September is Stormwater Month: Rainiest Month of the Year

Residents paddle through downtown Kalamazoo during a rain event in September of 2008. Photo credit: MLive

September is historically Grand Rapids’ rainiest month, with an average of 0.14 inches per day and 4.2 inches per month since 1986. This week also marks the 25th anniversary of Grand Rapids’ rainiest month ever and one of the state’s deadliest rainstorms, when the “100 year flood” claimed 10 lives and a half billion dollars in property damage on September 9 to 12, 1986.

Severe storms and heavy persistent rains that year caused as much as 13 inches of extra water. Twenty-two counties were confirmed as disaster areas following the flood. Rising lake and river levels were exacerbated when several dams burst, as they were not able to hold the excess pressure. Signs boasting “Waterfront Property” appeared on flooded properties of those who still had a sense of humor.

September continues to produce large amounts of rain for our region; our focus turns to the final destination of the water resulting from severe autumn storms as well as the contaminants it picks up along the way.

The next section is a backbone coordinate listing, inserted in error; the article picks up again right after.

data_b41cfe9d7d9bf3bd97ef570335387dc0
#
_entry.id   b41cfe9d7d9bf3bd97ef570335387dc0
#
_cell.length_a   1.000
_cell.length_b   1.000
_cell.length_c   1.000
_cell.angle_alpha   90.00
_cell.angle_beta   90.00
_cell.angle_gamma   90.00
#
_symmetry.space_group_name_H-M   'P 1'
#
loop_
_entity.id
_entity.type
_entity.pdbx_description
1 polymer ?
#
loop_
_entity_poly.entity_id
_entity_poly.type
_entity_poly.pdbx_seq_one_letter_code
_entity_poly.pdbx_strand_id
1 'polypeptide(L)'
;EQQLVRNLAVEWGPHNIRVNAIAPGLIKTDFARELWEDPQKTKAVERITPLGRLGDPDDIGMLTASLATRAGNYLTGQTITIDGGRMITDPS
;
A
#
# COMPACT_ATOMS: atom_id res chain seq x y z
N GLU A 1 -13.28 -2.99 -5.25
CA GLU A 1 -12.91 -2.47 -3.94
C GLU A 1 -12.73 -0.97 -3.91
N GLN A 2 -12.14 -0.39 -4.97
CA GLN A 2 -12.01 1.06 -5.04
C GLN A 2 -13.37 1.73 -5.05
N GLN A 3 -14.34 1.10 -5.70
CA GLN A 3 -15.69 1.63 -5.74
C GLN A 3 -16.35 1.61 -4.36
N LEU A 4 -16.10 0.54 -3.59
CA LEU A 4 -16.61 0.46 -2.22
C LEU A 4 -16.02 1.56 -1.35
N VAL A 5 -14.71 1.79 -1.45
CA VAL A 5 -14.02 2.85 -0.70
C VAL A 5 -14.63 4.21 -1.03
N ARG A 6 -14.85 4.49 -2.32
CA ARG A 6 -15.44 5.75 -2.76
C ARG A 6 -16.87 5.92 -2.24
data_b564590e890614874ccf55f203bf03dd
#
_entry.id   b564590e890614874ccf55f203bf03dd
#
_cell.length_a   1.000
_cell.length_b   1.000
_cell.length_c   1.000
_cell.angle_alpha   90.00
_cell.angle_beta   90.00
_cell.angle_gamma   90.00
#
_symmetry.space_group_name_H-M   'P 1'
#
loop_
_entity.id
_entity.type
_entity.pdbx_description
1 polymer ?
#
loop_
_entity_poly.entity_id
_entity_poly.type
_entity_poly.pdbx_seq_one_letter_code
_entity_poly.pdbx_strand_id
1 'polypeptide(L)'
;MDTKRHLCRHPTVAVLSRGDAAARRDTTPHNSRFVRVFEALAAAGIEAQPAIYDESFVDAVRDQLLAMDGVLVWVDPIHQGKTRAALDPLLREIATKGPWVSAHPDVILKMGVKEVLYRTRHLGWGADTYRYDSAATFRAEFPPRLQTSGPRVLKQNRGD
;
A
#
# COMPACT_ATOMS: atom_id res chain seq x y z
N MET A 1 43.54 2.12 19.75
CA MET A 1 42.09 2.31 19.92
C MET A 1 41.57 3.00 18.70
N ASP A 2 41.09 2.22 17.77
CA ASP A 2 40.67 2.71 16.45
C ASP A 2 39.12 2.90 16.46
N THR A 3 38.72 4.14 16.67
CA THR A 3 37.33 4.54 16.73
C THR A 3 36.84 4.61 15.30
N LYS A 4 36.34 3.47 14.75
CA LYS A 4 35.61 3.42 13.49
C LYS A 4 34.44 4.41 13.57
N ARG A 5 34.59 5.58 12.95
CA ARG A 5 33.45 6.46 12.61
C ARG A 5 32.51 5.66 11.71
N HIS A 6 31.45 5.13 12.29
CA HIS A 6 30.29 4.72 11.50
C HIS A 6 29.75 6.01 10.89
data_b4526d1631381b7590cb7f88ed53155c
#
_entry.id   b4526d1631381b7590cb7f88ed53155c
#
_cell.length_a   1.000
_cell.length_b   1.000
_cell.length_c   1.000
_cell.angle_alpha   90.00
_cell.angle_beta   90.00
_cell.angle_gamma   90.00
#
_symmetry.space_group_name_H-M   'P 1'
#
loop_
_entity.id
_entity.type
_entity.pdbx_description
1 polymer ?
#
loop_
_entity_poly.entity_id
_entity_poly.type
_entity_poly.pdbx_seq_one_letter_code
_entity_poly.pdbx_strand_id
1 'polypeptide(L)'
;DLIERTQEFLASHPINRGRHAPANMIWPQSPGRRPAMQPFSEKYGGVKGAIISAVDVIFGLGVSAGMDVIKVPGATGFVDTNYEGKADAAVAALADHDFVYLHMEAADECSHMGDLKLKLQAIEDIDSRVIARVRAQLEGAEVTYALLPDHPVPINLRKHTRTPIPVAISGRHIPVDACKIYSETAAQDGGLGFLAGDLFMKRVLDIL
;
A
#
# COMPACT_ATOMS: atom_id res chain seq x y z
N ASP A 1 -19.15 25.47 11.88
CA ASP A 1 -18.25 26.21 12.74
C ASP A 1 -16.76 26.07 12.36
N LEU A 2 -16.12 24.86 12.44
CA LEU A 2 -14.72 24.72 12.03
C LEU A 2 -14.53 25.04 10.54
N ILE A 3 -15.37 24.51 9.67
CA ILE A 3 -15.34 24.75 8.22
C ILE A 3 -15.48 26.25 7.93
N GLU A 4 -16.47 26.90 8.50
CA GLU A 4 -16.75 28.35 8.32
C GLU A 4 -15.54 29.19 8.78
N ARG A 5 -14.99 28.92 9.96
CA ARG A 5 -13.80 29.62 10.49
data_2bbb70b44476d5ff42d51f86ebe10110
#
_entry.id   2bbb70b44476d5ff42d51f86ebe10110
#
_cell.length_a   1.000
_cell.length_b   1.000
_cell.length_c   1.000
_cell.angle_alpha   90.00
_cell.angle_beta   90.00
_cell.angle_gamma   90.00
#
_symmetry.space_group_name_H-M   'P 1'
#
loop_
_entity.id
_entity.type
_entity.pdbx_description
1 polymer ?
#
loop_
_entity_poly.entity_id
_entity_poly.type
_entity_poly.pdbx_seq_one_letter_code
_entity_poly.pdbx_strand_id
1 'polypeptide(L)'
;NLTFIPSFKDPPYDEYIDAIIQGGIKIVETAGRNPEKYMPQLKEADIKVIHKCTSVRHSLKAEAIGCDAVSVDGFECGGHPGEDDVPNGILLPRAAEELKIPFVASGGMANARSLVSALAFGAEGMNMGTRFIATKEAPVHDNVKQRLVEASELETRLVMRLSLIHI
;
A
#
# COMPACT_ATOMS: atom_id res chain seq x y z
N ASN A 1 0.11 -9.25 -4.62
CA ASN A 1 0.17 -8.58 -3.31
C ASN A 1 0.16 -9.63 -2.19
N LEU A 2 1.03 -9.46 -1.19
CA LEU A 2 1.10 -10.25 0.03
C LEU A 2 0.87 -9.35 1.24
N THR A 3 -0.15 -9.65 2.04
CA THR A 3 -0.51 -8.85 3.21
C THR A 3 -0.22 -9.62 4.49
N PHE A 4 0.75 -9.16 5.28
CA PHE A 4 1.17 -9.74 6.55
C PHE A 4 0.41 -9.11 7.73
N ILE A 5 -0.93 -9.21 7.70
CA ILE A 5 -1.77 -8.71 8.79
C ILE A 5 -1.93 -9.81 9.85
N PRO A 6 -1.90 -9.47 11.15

As such, this is a great time to discuss how the community addresses the constant threat stormwater poses to human and environmental health.  Not only is flooding still a very real threat, stormwater is also the largest source of water pollution in West Michigan.  In Grand Rapids, it takes just 15 to 30 minutes for stormwater to reach the Grand River, carrying with it a devil’s brew of pollutants and particulates. Anyone who has flown over the mouth of the Grand River in Grand Haven has seen this effect first hand, as the brown plume of sediment and pollution is plainly visible overhead.

Stormwater management is WMEAC’s signature water issue and the focus of our new 15 To The River campaign. As the summer sun fades into autumn rain this month, take a moment to think about the stormwater running over rooftops, fertilized lawns, engine oil-stained parking lots and city streets. Think about what contaminants it will pick up on its journey to the Great Lakes waterways. Invest in a rain barrel, be drain-friendly, support green infrastructure, help plant a rain garden and do your part to protect our water resources.

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